A Message from the Director

I am honored to write my first newsletter column as Director of the Schatz Energy Research Center. The faculty, staff, and students who work at SERC are a talented and dedicated group of people, and it is a privilege to work with such a fantastic team.

As I start in this new role, I am conscious of the large shoes I am attempting to fill. Peter Lehman has directed SERC boldly and effectively since it was founded in 1989. I feel fortunate to have the opportunity to collaborate closely with Peter over the years to come as he continues to play a leading role in his position as Founding Director.

Under the leadership of Peter and long time Co-Director Charles Chamberlin, SERC has built a reputation for taking on innovative and challenging renewable energy and energy efficiency projects that make a difference for the environment and society, carefully measuring and analyzing energy system performance, and building things that work. It was, in fact, these characteristics that attracted me to SERC, first as an Environmental Resources Engineering (ERE) master’s student back in 1992 and later—after completing a PhD in Energy and Resources at UC Berkeley—as a faculty member in the ERE department in 2005. These traits are now deeply embedded into the culture of who we are at SERC, and we will, of course, strive to build on them.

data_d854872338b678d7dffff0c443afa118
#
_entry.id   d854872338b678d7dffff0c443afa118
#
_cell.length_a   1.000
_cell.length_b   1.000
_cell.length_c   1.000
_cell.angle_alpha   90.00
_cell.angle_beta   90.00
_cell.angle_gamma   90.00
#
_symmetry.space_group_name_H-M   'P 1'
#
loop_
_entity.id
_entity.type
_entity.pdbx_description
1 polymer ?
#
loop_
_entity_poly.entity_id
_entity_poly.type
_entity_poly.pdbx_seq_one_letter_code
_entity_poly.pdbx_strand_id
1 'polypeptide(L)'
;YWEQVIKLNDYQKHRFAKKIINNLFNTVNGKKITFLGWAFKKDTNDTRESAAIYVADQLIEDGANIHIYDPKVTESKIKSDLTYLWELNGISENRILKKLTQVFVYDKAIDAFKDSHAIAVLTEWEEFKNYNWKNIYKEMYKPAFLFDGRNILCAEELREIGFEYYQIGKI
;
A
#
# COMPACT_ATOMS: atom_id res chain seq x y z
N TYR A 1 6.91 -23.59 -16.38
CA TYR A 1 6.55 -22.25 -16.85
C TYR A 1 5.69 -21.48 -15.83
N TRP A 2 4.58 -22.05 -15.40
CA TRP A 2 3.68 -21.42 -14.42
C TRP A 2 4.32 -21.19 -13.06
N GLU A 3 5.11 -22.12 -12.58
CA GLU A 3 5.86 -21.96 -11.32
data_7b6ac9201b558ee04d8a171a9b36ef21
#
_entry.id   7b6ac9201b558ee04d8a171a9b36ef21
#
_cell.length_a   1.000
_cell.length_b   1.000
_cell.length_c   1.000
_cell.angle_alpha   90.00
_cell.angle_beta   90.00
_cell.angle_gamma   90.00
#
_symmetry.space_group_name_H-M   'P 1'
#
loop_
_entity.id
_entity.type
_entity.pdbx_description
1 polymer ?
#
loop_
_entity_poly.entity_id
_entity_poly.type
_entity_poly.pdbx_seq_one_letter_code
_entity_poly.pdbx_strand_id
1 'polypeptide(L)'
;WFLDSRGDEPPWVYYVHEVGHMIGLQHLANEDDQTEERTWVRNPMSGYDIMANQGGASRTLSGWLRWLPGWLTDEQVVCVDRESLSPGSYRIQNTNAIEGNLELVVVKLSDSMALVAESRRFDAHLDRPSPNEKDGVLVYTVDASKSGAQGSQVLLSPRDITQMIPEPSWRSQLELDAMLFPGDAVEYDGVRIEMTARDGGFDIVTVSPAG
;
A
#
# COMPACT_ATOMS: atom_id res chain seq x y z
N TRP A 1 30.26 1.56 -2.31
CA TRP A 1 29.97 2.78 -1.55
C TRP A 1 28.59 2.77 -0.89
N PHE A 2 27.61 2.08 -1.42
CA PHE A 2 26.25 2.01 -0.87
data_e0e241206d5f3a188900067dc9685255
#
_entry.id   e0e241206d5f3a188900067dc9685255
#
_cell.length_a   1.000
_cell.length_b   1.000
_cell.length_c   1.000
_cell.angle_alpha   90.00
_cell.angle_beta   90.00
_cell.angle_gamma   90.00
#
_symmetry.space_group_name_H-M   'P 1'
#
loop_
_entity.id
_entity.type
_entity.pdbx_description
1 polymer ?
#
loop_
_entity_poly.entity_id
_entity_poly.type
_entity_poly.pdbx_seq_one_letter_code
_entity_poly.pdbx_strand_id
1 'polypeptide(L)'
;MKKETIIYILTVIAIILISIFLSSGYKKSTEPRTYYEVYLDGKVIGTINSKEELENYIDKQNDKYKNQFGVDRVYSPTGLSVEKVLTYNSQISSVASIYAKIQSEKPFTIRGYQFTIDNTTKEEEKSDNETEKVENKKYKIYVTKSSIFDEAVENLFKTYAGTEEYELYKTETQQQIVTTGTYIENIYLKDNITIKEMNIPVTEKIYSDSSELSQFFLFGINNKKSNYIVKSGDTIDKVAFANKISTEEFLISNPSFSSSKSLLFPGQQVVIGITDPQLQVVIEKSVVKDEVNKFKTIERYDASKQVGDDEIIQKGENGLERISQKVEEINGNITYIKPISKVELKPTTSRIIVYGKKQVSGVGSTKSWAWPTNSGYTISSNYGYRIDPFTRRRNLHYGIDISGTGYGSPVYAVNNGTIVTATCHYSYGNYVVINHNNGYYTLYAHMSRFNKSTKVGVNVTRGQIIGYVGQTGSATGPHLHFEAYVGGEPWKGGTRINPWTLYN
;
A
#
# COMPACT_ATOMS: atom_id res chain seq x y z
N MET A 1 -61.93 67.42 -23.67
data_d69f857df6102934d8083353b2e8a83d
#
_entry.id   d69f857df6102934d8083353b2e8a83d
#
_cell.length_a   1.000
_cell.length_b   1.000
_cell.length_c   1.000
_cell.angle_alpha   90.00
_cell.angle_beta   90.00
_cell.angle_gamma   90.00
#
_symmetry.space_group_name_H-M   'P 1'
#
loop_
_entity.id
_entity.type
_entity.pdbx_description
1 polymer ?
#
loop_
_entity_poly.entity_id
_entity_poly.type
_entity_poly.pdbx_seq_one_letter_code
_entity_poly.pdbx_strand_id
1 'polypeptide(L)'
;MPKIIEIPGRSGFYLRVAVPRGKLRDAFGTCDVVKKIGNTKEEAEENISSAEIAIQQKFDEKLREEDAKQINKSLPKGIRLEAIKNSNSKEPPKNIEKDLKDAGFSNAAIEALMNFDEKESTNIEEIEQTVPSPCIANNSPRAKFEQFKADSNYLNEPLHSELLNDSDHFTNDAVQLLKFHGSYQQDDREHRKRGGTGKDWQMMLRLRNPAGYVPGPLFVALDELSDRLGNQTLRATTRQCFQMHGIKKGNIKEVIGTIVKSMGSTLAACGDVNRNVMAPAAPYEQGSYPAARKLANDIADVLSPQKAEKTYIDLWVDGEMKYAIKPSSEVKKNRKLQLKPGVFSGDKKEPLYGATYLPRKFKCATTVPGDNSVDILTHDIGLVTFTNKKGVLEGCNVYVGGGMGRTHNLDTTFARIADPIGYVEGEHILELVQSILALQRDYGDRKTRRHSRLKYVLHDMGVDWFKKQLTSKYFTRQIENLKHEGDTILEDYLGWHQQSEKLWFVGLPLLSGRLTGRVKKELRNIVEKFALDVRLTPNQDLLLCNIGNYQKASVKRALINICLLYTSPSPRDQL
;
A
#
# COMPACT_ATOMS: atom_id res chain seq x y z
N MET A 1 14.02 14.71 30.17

Since becoming a Co-Director at SERC in 2007, I have worked with Peter, Charles, and the broader team to develop three key themes at the Center. First, we have worked to increase student involvement in SERC projects. Second, we have taken on interdisciplinary projects that combine technical rigor with policy and social science analysis. And third, we have diversified our portfolio of projects; for example, we now have a robust set of international efforts that complement our local, state, and nationally oriented projects. These will continue to be high priority themes going forward.

The lead story in this issue exemplifies the marriage between SERC’s longstanding core capabilities and the emerging themes we have been working to add. The GridShare project involves the application of smart grid concepts to improve the quality of electrical service from a village scale renewable energy mini-grid in Bhutan. Successful implementation involved collaboration with international partners and an interdisciplinary approach that spanned technical, socio-economic, and educational activities. The project was also a student-led effort that provided significant opportunities for learning and professional development for both graduate and undergraduate students.

Closer to home, in this issue we also report on an analysis of infrastructure needs for plug-in electric vehicle infrastructure for Humboldt County; the release of RePowering Humboldt, a strategic plan for scaling up renewable energy use over the next two decades here in Humboldt County; and progress on the HSU hydrogen fueling station upgrade. It is exciting to be involved in this diverse and meaningful set of projects. I look forward to many more in the years to come.